In the recent past, nutritional frailty has gained the attention of many researchers32,33,34. Nutritional frailty is more prevalent among the older adults, resulting in rapid weight loss, loss of muscle mass and strength, exhaustion, low grip strength, leaving the individual susceptible to physiological impairment35,36. Sarcopenia is one of the most common problems at this age, where the loss of skeletal muscle mass leads to functional disability and mortality37. A study found a significant association between protein imbalance and body mass change among older adults38. On the similar ground, Isanejad and collegues 2015 has found the severity of frailty syndrome and sarcopenia in association with insufficient nutrition intake among Finnish older women39. Weight loss generally precedes the development of cognitive decline and Alzheimer's disease40. Empirical studies have shown evidence that the Mediterranean diet, exclusively based on fruits, seafood, vegetables, and olive oil, helps in moderating cognitive health and Alzheimer's disease41,42. With deteriorating immunodeficiency, older adults are at a higher risk of infectious and inflammatory disorders with longer recovery times and higher fatality rates. Several studies have demonstrated a decrease in nutrient absorption (specifically Vitamin B6, Vitamin E, Zinc) in individuals over the age of 60 years, leading to impaired immune system functionality and diminished resistance to infections43,44,45,46.

The association of nutritional health and aging has been linked with biological, psychological, sociological and environmental factors. A complex pathway proposed by Kane and colleagues in 2009 explains the role of socio-demographic, psychological factors like cognitive health, food preferences and biomedical factors like chronic diseases, motor function, drugs on nutritional status among older persons14,47. In a community setting, social environment plays an important role in changing dietary patterns. When an elderly starts living alone, they experience loss of appetite accompanied with chewing problem and denial. Similarly, due to mobility restriction with co-morbidities, meal availability and accessibility becomes a major challenge. As a result, to address the nutrient shortage at this age, family support is essential.

In India, majority of nutritional program are focused on child, adolescent and maternal health. The magnitude of malnutrition among older adults is under- reported and few studies are conducted in the domain of nutritional status of the older adults14,48. The study of the nutritional status of older adults in India is a crucial area of research as this population is vulnerable to malnutrition. The Nutritional needs of older adults are different from those of younger adults. Poor nutritional health is a prevalent problem among older adults in India due to poverty, lack of education, and limited healthcare or nutrition program access14,48. Malnutrition in older adults can lead to various health problems, including weakened immune systems, increased risk of infections, reduced muscle mass, impaired wound healing, and increased mortality rates49,50. Furthermore, older adults' nutritional status can have significant implications for their cognitive and physical functioning, cognitive impairment, leading to a decline in quality of life51,52. Hence, studying the nutritional status of older adults in India is essential for identifying and addressing the problem of malnutrition among them. The findings of due research can help interventions to promote healthy aging and improve the quality of life of older adults in India.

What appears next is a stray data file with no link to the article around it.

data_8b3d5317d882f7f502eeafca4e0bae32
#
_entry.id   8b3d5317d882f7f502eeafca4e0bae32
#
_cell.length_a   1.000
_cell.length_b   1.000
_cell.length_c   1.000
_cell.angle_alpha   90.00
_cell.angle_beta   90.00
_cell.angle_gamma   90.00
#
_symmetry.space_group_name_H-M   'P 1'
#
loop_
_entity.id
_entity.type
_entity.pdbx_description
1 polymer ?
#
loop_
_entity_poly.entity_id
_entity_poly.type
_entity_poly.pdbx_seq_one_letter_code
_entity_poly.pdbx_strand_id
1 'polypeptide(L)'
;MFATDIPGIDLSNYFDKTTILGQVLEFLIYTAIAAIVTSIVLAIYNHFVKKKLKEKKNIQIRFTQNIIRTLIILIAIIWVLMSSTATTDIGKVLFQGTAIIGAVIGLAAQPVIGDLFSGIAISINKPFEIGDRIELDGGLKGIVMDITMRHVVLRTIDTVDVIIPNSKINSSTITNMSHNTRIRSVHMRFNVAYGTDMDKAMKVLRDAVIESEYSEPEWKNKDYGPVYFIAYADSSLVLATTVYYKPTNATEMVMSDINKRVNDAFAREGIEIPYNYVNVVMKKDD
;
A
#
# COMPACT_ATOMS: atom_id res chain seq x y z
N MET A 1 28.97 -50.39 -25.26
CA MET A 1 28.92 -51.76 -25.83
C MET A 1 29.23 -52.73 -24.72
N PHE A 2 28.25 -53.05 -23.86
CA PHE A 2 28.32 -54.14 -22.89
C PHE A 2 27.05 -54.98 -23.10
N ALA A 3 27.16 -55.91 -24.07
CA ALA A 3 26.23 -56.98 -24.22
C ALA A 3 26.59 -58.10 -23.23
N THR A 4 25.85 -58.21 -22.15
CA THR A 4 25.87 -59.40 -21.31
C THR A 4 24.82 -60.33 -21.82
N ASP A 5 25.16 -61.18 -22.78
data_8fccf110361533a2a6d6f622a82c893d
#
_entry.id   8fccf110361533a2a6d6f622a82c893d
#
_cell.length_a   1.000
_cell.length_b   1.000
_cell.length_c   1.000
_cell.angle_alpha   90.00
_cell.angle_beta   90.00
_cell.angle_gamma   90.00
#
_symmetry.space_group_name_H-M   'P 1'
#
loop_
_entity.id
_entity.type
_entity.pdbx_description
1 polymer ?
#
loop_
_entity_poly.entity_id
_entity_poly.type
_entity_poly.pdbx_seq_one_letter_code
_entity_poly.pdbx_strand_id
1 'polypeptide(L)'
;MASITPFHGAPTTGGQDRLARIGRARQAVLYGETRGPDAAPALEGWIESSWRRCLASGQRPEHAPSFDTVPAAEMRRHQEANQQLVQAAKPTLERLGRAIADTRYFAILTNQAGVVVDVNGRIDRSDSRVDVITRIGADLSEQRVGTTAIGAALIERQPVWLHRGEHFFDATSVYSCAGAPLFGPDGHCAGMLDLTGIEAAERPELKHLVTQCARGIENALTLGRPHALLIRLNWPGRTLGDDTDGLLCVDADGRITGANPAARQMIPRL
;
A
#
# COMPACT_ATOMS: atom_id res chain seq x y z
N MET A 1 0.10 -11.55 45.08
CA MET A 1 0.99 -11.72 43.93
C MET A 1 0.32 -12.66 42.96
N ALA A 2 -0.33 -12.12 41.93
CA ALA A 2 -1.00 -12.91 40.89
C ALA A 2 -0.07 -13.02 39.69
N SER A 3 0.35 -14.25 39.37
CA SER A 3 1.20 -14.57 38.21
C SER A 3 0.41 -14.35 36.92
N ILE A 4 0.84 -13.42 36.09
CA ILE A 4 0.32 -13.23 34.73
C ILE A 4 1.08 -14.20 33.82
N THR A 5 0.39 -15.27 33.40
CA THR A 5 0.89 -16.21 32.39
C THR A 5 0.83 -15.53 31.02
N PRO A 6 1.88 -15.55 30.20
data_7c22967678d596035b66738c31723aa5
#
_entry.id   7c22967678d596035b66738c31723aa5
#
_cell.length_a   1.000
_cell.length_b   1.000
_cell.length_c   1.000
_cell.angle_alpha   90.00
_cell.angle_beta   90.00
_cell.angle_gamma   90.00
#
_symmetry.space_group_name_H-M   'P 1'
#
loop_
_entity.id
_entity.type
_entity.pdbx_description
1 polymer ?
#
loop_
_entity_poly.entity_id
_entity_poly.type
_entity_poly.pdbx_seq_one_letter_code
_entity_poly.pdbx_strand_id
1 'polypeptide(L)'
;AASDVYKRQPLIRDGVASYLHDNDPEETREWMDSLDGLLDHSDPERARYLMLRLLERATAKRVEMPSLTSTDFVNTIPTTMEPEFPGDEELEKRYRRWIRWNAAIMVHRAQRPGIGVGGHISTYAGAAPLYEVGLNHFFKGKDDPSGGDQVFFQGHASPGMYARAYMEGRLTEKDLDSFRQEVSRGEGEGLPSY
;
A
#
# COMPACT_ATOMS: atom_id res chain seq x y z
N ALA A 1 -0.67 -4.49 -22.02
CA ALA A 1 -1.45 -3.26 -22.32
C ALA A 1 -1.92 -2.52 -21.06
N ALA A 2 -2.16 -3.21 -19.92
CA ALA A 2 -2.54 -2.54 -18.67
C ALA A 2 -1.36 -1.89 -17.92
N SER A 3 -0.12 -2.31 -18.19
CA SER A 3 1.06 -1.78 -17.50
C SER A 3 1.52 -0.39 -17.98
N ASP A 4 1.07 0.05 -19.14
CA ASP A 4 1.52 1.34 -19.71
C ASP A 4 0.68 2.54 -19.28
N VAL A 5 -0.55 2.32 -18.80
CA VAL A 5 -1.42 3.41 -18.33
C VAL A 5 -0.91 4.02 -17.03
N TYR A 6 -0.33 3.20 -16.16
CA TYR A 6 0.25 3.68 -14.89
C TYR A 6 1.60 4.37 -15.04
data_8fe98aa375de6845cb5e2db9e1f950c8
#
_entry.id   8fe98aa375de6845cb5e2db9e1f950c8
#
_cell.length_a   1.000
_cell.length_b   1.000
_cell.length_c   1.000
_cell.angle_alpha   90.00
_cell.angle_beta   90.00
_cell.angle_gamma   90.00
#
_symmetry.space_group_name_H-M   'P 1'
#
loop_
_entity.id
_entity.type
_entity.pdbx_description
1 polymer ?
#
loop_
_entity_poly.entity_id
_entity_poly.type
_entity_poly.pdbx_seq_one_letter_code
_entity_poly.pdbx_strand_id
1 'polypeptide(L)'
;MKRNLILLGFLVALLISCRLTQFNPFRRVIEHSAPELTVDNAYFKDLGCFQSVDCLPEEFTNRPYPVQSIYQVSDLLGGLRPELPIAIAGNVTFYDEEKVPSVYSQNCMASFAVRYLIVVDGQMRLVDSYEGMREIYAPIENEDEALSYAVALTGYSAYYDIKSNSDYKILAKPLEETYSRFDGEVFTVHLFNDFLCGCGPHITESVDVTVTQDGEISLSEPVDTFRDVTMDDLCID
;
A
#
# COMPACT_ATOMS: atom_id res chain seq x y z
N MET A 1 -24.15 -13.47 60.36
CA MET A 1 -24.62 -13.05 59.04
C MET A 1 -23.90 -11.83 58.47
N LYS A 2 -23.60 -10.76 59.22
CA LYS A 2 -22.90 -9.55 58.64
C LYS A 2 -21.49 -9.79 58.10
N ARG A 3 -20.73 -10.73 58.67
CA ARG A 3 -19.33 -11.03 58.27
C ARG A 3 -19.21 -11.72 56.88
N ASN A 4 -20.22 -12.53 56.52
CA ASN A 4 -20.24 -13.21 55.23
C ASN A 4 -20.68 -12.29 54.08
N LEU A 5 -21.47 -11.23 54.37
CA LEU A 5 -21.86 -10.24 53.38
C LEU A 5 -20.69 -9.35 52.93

Materials and methods


This study is based on Longitudinal Aging Study in India (LASI), Wave 1 data. The survey was conducted during 2017 to 2018 and collected information on individuals’ physical, social, and cognitive health across all states and union territories (UTs) in India. The pan India survey included men and women aged 45 and above, with a sample of 72,250 respondents. A multistage stratified area probability cluster sampling was used, with a three-stage design for rural areas and a four-stage design for urban areas53. The data is publicly available, and thus, no ethical review committee permission was required for this study. We have considered two age groups in the study; the older adults aged 45–59 years and elderly aged 60 years and above. Of the total sample, we have considered the individuals aged 45 and above excluding spouses less than 45 years, consisting of 65,562 respondents. Out of the 65,562 respondents, the anthropometric information is complete for 59,073 respondents. The sample of older adults in the age group of 45–59 years consists of 31,023 individuals whereas the sample of elderly aged 60 years and above consists of 28,050 individuals. Figure 1 shows the flow chart of the analytical sample. Throughout the manuscript, following the LASI definition, the population aged 45–59 years is referred to as “older adults,” and the population aged 60 years and above is referred to as “the elderly”.

Figure 1
figure 1